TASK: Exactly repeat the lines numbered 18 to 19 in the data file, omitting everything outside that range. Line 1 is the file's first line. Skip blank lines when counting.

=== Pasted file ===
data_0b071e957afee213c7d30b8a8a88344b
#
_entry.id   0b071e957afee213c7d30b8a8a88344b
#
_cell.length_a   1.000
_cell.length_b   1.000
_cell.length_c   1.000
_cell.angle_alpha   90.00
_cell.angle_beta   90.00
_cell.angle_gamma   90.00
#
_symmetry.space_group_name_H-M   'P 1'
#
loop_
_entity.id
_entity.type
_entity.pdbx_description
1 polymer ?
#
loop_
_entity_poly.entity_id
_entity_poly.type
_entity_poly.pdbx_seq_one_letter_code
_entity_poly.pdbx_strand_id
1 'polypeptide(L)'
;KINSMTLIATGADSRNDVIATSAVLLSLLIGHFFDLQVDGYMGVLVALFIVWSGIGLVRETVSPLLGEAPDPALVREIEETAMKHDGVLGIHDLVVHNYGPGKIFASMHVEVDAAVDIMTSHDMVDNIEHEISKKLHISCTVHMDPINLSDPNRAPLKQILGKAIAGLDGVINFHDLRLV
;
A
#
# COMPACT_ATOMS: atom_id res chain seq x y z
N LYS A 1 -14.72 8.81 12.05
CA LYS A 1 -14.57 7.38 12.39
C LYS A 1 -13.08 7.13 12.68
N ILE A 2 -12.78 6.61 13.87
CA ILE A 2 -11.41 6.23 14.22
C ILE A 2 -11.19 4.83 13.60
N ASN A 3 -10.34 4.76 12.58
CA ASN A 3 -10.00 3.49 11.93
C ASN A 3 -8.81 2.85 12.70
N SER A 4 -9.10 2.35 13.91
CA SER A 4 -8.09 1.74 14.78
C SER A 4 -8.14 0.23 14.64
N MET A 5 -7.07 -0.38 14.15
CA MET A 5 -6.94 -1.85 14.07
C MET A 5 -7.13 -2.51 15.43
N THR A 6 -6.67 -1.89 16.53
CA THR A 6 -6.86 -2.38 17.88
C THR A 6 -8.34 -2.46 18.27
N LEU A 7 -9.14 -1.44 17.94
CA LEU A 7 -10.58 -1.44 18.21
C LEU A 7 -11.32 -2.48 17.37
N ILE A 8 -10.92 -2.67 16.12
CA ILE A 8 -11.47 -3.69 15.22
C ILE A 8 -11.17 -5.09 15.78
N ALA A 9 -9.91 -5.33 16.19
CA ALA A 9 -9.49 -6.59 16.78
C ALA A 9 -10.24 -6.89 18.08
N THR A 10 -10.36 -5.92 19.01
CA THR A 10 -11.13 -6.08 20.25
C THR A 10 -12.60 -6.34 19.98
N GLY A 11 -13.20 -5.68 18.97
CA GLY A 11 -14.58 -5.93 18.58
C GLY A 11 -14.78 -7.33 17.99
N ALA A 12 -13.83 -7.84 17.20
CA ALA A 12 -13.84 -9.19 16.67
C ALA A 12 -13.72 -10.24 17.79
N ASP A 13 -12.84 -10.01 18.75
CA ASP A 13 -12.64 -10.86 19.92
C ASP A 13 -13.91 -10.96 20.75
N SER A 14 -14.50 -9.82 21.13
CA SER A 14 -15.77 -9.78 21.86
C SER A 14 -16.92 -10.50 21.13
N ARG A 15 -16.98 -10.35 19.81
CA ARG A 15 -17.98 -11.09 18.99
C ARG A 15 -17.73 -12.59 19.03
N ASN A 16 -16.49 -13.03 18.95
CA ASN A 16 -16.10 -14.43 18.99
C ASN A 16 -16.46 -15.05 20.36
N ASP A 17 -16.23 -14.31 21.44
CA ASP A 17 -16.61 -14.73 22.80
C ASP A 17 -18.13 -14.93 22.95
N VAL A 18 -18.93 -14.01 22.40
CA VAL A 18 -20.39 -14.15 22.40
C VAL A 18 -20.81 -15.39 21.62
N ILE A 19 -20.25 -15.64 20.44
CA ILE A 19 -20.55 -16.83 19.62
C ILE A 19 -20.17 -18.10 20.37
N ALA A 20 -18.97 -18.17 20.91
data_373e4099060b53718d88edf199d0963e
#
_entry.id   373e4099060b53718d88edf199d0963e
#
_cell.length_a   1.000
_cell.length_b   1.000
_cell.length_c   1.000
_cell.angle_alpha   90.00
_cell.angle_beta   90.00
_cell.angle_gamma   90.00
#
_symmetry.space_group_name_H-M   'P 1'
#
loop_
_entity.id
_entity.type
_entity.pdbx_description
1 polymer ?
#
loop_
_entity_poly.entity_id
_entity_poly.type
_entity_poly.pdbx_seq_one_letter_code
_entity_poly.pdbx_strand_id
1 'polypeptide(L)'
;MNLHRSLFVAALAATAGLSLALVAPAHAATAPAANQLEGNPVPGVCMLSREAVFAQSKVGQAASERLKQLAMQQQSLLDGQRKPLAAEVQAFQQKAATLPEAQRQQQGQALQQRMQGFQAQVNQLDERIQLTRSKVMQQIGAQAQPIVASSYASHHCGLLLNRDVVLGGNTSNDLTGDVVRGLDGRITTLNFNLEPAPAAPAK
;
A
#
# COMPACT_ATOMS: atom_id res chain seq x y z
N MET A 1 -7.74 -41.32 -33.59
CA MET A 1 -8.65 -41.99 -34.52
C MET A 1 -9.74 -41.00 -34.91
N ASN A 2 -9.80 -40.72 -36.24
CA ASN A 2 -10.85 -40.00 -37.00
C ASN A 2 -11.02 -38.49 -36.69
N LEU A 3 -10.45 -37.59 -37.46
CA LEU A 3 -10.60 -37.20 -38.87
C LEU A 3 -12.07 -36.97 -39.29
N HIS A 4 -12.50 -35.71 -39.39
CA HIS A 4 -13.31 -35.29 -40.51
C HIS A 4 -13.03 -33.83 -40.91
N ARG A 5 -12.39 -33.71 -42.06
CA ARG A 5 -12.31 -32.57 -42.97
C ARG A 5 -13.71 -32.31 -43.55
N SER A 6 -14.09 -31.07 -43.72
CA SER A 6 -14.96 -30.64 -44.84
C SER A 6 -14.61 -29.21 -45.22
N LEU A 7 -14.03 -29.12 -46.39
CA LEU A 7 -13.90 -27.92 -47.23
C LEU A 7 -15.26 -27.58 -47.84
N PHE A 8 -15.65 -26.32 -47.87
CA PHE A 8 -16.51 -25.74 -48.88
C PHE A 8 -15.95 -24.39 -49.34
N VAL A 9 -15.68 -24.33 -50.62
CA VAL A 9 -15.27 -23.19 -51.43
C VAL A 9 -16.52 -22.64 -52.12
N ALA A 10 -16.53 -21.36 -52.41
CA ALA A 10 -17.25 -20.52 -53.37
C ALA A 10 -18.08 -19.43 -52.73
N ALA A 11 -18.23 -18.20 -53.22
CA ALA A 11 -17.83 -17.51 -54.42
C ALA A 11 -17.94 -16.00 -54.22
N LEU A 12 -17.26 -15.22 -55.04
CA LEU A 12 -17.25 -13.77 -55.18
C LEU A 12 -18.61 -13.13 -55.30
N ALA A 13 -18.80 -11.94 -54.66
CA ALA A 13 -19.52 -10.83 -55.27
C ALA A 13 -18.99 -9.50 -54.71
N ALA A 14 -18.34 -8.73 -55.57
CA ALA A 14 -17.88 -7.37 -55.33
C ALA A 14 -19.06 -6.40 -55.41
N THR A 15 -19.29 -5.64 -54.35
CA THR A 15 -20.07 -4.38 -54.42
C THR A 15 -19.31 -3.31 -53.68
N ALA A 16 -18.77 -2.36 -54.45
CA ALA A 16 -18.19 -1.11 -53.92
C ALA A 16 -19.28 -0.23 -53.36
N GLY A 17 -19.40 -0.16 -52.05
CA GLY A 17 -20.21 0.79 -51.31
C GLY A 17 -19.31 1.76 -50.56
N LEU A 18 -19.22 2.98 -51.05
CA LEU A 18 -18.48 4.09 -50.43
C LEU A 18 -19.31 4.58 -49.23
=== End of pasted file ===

1 polymer ?
#